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Showing posts from December, 2013

The Gift of the Carolers

I visit Norma periodically.  Norma lives with a variety of health problems, and together we get to enter the sacred ground of secrets from the past, crises in the present, and anxieties of the future.  We share, we pray, we laugh, we cry, we search Scripture, and we talk for hours.  I get to be her pastor, and that is a gift.

Norma has discovered that when you're sick, you're often alone.  Friends and family don't know what to say, so they say nothing.  They feel guilty that they cannot come around more often, so they don't come at all.  It's hard to love someone who's sick, and it's hard to be the someone who's sick and lonely.

But last week, some friends of mine, a small group at PCC's Westchester Campus, went caroling.  They asked for Norma's address; I asked Norma's permission to share her address; she agreed nervously; they knocked on lots of doors before actually finding Norma.  And then they sang to her and her husband.  

This is what No…

Blue Christmas: Waiting for Comfort

If you find yourself in a place of grief, hurt, or pain this Christmas morning, then I pray some of these words will acknowledge your reality on Christmas, and maybe offer some comfort or hope. However long we spend waiting, it almost always feels too long, right?Whether the outcome is good or bad, most of us would rather just get to it already instead of waiting another week, another day, or another hour.And yet, waiting must be endured as part of the human experience.To live is to wait.And while all waiting is challenging, some waiting is almost unbearably painful.
We wait for the depression to pass, for the dark cloud that follows our every footstep to dissipate.  We wait for the torrent of tears to subside.  We wait for the right medication to restore balance to our brains, so we can restore balance to our lives and our families before their patience runs out.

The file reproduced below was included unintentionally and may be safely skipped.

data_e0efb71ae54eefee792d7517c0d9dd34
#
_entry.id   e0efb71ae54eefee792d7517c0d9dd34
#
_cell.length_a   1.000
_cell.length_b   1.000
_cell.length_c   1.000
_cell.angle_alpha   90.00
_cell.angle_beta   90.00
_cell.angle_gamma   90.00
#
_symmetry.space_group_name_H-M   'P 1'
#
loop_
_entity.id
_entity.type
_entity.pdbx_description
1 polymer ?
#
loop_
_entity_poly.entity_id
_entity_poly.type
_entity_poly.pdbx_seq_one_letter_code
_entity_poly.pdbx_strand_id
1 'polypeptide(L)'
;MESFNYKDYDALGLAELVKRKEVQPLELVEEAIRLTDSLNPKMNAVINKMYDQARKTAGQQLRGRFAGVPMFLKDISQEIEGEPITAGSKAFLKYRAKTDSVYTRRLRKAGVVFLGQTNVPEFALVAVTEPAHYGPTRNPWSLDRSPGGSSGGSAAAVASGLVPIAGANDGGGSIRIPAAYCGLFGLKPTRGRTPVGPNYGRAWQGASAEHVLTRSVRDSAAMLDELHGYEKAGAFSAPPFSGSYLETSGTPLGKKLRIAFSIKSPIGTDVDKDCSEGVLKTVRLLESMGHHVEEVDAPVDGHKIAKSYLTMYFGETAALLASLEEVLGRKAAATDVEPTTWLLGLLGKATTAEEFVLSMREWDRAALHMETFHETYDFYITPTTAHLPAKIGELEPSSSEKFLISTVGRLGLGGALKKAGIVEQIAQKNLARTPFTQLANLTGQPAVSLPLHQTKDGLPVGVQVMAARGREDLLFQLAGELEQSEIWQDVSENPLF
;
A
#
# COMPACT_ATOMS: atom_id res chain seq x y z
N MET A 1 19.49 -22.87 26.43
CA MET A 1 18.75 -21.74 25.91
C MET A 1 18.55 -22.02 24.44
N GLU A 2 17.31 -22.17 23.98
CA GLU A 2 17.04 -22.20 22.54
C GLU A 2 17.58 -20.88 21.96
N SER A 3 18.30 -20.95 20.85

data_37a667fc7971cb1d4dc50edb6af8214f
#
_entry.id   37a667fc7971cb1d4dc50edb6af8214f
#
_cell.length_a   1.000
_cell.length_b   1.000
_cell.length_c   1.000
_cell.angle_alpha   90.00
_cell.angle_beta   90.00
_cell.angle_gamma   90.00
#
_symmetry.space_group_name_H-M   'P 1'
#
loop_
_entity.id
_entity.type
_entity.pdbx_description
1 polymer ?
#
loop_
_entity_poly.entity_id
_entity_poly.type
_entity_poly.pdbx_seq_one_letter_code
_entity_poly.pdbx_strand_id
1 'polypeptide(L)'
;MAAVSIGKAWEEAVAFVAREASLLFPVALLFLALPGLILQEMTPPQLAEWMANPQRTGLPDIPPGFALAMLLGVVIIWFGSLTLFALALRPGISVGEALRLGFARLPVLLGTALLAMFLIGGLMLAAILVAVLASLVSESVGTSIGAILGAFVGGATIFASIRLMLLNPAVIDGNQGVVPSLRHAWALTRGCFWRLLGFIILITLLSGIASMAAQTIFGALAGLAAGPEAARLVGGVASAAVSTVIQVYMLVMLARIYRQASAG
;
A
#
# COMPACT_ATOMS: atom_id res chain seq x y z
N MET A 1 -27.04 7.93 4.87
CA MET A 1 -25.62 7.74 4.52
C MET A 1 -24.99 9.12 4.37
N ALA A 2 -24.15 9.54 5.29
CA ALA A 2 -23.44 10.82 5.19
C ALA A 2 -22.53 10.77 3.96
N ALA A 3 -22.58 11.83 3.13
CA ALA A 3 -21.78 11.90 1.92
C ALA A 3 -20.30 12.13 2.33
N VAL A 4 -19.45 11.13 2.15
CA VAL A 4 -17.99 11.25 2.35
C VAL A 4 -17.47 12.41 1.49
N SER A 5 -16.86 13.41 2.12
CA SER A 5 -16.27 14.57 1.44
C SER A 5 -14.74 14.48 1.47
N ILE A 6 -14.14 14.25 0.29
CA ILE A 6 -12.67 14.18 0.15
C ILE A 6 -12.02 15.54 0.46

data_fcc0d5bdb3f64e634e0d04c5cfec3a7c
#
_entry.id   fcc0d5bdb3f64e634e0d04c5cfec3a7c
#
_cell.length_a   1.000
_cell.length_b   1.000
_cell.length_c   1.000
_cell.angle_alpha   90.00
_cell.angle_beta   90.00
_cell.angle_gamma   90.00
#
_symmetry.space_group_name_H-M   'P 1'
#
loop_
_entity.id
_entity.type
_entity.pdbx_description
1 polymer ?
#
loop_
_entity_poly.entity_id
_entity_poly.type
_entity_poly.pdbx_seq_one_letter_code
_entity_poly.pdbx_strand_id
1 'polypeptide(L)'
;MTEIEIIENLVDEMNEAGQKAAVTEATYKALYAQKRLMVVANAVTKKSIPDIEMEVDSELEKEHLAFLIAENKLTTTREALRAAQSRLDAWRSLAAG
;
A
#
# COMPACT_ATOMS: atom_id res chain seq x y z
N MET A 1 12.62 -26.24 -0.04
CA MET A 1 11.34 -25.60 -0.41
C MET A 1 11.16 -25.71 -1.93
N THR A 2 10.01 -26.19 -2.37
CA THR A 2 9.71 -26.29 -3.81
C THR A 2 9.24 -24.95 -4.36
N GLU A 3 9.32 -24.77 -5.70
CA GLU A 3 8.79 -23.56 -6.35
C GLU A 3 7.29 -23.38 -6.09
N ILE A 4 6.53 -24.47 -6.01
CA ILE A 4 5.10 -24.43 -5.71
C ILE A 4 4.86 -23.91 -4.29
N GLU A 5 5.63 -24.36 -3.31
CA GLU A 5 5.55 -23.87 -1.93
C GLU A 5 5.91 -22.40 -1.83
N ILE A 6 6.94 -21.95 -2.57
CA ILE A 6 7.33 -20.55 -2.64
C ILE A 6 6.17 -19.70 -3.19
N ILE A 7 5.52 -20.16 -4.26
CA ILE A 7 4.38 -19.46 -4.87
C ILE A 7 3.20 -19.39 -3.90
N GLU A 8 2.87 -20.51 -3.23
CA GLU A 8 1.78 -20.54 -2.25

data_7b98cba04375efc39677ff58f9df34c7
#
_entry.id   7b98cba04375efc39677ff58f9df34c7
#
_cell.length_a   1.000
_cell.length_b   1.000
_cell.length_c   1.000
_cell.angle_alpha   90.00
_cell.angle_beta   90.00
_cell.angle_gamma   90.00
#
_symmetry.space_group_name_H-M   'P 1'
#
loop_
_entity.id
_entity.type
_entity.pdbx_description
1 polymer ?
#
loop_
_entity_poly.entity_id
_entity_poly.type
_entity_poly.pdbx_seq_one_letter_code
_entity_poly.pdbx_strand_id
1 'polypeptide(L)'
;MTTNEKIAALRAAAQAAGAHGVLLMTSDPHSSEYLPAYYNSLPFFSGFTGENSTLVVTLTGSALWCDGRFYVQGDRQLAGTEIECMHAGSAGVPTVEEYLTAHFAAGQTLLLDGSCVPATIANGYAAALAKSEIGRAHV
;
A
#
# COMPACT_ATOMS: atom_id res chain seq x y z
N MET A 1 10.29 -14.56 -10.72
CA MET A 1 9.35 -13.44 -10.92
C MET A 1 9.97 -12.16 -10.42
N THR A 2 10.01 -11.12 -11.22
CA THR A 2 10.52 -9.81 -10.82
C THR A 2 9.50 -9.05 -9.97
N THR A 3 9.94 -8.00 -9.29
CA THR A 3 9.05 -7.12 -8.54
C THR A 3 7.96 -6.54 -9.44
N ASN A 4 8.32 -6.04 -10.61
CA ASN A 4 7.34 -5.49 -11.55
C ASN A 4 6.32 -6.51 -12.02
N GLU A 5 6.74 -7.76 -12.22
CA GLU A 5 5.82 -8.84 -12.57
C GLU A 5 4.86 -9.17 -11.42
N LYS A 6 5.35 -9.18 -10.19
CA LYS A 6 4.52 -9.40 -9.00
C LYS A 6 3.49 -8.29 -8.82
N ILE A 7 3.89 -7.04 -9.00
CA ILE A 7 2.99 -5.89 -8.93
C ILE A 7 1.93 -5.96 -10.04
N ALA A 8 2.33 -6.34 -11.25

We wait for him to come back home, for her to change her mind and decide the marriage is worth fighting for.  We wait for a c…

Slavery, Then and Now

On a recent date night, my husband took me out to the movies.  He took me to see 12 Years a Slave, which is being heralded as one of the best movies of the year.  My husband says it’s the most powerful movie he’s ever seen. 
It was awful. 
Don’t get me wrong, the writing, storytelling, character development, believability of something so barbarically evil, and suspense were incredible.
But it was awful.
I got up and left at one point when the slave was defying his master, because I couldn’t bear to see what savagery would result from his insubordination.
I worked hard to keep down the popcorn.
I covered my ears and eyes. 
I could not wait for the mercy of the ending.
And then it was over.  And no one moved in the silent theater. 

How could we?  How could we get up, throw away our popcorn and soda, stop off at the bathroom, and go home to a comfortable, safe home after watching that movie?
And yet, that’s what we had to do. 
My husband and I had plans to stop for dessert after the movie.  I …

For Dr. Heard

I opened mail from my alma mater a few months ago to read that Dr. Heard had died.
My heart sank, and my eyes filled with tears.  
Dr. Betty Heard was my college adviser and a professor in the English department.  She taught me Milton, an English education class, and Victorian British Novel--which is my favorite kind of literature--I think--I do love Romantic poets...and American Transcendentalists...and Shakespeare...and Hemingway and Fitzgerald....  But Austen, Bronte, Hardy; it doesn't get any better than that.  (However, I could do without Dickens.  Twice in my educational career I failed to read assigned texts; both were Dickens.)
I wanted to attend the Homecoming Chapel service that honored her, but it was on a Sunday, and I kind of have a job that happens on Sundays.  I've thought a hundred times, "If I were the pastor who'd been asked to speak about her at the service, then what would I have said?"  
It's taken me three months to be able to form those wor…